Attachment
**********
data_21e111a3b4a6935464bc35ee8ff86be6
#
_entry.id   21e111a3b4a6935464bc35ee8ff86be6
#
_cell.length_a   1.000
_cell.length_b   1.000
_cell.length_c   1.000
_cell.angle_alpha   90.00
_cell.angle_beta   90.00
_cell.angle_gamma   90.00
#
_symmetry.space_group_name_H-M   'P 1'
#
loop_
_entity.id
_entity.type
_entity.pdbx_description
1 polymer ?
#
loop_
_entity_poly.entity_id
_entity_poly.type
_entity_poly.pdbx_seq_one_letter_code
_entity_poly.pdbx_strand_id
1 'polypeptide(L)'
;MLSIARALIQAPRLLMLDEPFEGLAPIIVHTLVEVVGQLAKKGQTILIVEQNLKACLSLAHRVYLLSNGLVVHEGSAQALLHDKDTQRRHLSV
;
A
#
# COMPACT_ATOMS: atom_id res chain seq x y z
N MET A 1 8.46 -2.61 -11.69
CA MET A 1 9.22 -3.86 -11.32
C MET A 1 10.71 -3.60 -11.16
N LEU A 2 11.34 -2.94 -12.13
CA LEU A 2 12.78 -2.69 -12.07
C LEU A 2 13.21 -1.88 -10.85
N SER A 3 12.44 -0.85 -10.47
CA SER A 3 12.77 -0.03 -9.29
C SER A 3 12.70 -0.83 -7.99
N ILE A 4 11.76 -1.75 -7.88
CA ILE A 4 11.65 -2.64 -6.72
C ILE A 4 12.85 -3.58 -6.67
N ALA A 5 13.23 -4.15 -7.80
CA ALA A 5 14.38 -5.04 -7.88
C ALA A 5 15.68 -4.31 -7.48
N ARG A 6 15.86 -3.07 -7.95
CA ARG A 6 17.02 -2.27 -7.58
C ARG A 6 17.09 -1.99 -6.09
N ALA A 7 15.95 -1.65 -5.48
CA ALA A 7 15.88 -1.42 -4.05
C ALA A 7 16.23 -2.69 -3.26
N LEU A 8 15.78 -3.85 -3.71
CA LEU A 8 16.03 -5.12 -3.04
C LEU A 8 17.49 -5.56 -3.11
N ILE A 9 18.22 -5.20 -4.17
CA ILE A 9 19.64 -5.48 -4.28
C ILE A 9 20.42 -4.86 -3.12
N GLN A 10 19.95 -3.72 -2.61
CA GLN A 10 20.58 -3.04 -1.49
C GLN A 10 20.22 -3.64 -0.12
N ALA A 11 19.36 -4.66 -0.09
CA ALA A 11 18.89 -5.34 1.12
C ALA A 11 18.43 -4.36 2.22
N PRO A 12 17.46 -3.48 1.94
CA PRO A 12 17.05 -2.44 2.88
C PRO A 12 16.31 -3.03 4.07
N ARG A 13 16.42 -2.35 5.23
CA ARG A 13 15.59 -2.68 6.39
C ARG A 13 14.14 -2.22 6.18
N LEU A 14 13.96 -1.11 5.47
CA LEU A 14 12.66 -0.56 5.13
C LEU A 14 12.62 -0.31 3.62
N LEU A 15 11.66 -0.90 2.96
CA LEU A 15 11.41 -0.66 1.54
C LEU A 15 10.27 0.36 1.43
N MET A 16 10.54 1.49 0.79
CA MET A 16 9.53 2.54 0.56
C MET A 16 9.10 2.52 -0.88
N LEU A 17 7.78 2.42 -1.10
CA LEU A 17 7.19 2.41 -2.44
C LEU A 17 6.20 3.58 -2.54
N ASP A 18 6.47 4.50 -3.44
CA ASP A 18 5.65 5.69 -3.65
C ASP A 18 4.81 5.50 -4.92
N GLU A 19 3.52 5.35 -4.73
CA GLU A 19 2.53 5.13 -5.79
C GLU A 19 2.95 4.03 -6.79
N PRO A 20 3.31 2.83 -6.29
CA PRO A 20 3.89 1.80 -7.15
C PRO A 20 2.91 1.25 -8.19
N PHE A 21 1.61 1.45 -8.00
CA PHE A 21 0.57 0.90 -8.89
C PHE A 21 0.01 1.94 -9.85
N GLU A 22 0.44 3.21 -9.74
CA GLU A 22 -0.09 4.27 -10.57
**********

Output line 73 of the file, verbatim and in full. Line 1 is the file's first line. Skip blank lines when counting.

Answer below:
N LEU A 15 11.66 -0.90 2.96